The feasibility of an E. coli based in vivo expression system capable of producing small RNAs using a 5S rRNA scaffold has been demonstrated. The DNA construct is recognized as essentially a normal RNA coding region and the resulting transcript is processed into a single RNA species of defined sequence and length. The strong expression of chimeric 3×pen aRNA here and in nearly twenty other 5S rRNA/insert chimeras examined in previous studies [36, 56] demonstrates that the 5S rRNA scaffold is robust and can accommodate many RNA inserts of diverse sizes.
Here, we have also described a new method for total RNA isolation. Compared to traditional RNA isolation methods such as Trizol™ [57, 58] or hot phenol extractions, the new method does not involve toxic chemicals. Thus, it is safer to the user, more environmentally friendly, and might be particularly advantageous for scale-up. The new method also displays some degree of desirable size selectivity, in that low molecular weight RNAs appeared to have been enriched, while the amount of larger RNAs had been reduced at the end of the RNA isolation procedure.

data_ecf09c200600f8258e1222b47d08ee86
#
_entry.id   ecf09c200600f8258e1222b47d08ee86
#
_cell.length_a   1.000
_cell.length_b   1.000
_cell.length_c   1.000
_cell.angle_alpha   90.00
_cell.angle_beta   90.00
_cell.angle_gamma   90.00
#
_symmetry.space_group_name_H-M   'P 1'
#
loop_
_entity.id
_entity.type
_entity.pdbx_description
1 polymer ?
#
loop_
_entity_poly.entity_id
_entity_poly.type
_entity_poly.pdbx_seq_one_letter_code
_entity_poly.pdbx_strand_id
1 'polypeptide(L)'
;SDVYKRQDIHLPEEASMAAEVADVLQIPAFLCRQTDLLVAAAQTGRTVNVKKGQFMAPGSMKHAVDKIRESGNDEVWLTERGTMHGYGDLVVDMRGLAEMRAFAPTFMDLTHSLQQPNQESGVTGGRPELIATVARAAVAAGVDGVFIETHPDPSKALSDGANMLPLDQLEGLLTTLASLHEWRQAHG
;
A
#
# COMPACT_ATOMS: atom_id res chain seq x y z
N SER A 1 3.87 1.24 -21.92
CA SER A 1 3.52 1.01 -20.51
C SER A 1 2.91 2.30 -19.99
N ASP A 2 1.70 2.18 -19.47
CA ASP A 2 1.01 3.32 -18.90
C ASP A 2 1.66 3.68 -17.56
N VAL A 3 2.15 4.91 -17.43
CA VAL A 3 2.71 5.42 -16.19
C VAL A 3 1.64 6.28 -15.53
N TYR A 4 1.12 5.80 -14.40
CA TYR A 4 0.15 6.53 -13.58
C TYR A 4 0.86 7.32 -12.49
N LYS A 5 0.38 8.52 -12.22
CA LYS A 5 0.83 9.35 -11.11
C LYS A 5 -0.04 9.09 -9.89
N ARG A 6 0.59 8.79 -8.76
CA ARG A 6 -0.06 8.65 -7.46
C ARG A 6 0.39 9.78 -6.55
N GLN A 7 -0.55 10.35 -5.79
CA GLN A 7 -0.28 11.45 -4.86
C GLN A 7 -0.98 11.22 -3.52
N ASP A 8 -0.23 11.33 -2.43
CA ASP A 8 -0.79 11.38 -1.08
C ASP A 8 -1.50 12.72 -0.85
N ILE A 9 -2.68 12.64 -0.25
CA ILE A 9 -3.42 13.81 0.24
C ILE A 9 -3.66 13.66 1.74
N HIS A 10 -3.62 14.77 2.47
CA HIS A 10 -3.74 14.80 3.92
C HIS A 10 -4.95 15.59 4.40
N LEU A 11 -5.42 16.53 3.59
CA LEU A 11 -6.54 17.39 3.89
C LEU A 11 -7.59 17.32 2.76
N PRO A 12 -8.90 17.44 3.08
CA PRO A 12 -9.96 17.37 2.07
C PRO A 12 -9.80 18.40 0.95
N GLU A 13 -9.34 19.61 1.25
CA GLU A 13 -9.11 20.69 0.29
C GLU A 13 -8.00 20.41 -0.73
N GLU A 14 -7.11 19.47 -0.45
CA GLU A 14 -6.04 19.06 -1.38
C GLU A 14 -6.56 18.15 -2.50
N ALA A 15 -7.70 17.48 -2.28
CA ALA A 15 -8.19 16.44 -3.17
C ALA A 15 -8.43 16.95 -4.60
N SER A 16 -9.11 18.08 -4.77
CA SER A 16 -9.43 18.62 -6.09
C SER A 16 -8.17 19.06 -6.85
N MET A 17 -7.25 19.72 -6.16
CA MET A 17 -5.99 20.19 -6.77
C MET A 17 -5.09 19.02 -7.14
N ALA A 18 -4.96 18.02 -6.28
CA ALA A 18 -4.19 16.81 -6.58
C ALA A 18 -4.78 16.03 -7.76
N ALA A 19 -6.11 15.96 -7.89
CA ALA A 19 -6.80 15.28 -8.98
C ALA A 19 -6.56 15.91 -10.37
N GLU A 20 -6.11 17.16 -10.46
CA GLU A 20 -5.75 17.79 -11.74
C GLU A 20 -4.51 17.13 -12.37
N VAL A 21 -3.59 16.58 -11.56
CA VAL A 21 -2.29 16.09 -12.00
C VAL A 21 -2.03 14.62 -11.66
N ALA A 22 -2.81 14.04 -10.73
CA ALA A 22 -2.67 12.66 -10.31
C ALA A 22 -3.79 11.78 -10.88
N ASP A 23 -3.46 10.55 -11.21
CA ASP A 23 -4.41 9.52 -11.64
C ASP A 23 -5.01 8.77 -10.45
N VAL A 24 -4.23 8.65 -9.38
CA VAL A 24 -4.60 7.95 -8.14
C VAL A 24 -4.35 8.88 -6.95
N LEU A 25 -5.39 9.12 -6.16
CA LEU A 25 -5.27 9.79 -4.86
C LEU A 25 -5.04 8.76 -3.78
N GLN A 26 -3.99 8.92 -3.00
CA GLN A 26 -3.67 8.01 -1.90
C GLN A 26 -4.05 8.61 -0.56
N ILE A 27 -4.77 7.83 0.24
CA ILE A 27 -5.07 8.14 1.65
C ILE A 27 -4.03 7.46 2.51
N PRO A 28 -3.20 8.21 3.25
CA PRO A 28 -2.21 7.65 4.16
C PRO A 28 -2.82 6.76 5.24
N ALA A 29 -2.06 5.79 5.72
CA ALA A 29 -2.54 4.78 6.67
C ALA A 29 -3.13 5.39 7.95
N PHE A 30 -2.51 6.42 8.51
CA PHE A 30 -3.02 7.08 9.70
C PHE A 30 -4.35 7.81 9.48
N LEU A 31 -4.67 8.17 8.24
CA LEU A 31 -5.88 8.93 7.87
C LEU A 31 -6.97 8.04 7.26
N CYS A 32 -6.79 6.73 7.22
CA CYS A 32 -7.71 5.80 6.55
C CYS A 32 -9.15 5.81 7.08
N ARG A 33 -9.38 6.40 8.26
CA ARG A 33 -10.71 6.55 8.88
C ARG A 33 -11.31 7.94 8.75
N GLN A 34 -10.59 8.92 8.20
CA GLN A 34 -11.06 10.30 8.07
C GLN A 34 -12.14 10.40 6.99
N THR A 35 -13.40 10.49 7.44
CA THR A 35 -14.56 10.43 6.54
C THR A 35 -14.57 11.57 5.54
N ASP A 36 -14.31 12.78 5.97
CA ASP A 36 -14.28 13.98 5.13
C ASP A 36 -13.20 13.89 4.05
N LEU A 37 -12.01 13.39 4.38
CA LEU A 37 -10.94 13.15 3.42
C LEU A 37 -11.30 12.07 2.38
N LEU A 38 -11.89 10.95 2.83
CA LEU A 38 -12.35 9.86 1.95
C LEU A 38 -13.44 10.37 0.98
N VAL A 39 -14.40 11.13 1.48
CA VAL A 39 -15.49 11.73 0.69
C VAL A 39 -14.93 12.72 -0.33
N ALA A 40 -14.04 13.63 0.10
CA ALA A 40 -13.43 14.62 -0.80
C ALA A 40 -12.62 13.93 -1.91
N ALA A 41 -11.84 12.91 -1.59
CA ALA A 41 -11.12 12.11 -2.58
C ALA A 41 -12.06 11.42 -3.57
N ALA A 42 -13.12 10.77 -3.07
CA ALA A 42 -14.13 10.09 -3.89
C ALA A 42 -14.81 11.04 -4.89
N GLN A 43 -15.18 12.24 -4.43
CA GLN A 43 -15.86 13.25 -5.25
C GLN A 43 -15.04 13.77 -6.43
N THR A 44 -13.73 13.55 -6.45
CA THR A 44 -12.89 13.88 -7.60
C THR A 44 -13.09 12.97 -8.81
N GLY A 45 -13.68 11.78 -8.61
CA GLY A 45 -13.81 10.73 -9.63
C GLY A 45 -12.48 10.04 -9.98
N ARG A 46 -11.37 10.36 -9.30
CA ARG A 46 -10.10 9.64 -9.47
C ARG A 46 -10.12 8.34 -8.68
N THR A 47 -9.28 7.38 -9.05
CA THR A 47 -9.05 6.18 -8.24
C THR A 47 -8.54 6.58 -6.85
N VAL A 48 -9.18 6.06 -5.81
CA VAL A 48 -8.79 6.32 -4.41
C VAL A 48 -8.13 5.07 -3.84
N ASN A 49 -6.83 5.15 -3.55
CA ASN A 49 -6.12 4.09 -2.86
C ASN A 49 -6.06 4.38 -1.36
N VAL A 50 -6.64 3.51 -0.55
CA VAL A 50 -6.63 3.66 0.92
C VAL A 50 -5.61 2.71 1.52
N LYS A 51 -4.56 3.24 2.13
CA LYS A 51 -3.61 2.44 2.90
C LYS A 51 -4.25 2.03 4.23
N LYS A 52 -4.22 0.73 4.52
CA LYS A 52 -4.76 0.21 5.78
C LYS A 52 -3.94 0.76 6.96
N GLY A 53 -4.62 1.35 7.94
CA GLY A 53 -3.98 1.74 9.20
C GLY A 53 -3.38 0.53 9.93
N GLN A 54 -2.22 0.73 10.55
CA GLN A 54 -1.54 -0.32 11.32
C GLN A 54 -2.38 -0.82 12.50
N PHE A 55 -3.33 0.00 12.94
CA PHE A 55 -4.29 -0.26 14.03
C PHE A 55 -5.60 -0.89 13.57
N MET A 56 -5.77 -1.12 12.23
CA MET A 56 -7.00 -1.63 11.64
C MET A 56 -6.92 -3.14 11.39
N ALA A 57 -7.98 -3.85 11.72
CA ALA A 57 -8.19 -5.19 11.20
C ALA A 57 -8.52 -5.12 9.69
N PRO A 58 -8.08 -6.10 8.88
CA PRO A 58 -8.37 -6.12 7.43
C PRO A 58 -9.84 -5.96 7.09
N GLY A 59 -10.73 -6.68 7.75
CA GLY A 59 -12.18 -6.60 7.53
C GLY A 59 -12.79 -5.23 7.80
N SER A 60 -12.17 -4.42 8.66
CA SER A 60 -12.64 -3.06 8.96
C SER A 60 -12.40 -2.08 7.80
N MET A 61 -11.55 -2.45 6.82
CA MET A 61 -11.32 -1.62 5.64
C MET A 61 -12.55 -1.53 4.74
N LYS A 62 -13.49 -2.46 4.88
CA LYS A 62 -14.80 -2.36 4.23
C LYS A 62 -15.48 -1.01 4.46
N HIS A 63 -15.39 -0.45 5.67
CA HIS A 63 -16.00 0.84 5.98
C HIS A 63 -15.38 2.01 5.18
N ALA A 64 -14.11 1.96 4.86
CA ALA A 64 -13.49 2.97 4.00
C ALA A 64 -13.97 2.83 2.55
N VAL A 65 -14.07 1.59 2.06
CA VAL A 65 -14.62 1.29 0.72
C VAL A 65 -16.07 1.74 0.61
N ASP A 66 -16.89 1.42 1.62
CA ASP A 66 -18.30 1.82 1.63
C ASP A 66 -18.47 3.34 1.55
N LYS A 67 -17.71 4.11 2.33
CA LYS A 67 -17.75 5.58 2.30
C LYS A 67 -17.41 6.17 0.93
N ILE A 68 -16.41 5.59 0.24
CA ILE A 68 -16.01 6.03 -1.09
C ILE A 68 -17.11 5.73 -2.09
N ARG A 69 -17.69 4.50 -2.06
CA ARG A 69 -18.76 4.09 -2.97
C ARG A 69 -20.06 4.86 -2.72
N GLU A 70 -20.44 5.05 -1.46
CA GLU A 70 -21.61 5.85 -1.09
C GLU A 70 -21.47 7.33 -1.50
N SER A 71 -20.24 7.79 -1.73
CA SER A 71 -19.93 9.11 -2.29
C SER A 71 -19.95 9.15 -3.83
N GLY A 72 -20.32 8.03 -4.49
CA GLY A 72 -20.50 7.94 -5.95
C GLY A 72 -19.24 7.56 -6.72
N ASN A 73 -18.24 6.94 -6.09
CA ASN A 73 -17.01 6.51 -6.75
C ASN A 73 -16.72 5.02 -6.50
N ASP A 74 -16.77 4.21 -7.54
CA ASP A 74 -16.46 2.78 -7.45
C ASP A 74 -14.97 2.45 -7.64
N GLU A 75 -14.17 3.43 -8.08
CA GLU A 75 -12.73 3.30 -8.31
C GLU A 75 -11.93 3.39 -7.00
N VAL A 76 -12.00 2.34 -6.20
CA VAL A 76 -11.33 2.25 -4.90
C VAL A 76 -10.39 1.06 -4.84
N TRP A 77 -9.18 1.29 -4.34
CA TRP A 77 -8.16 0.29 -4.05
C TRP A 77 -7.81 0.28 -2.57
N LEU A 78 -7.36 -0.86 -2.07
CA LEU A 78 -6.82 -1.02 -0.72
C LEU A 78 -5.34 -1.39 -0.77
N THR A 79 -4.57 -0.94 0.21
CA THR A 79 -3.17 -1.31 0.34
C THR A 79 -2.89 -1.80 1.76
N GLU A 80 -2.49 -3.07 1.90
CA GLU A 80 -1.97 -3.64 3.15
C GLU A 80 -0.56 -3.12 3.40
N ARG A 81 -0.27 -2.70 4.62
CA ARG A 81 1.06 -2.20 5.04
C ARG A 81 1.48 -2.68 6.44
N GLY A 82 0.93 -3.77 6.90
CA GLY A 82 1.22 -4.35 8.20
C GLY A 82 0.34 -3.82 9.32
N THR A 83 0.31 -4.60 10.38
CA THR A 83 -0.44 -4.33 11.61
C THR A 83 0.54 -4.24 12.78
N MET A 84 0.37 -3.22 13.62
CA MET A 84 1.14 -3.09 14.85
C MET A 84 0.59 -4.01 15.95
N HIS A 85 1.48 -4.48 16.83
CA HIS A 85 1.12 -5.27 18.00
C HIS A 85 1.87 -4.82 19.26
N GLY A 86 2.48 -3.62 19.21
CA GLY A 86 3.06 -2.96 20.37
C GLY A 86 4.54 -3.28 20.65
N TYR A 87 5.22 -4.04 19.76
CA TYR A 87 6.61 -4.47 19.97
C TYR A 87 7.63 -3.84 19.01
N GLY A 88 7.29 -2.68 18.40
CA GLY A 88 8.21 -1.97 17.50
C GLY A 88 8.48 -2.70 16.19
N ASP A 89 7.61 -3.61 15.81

In addition, we demonstrated the successful excision of a 3×pen aRNA from the scaffold using 8-17 DNAzymes Pen17zyme1B and Pen17zyme2. Since DNAzymes can be readily obtained from various commercial sources, and the reaction preferentially occurs at room temperature (23°C), it constitutes an attractive method for the large scale preparation of small RNAs through fermentation of E. coli. Under best reaction conditions, nearly all the 3×pen aRNA was digested, and 90% of it was further processed to yield the desired 71-nt RNA product after 72 h. Depending on the requirements, the rate of cleavage can be manipulated by adjusting the DNAzyme-to-RNA ratio to either speed up the process or conserve DNAzymes. In an industrial environment, the priority might be given to reducing the costs of reagents vs. the reaction rate. Manufacturing processes usually involve continuous operations, and under such circumstances the time for individual reaction cycles may not be as important as the cost for labor, chemicals, and equipment.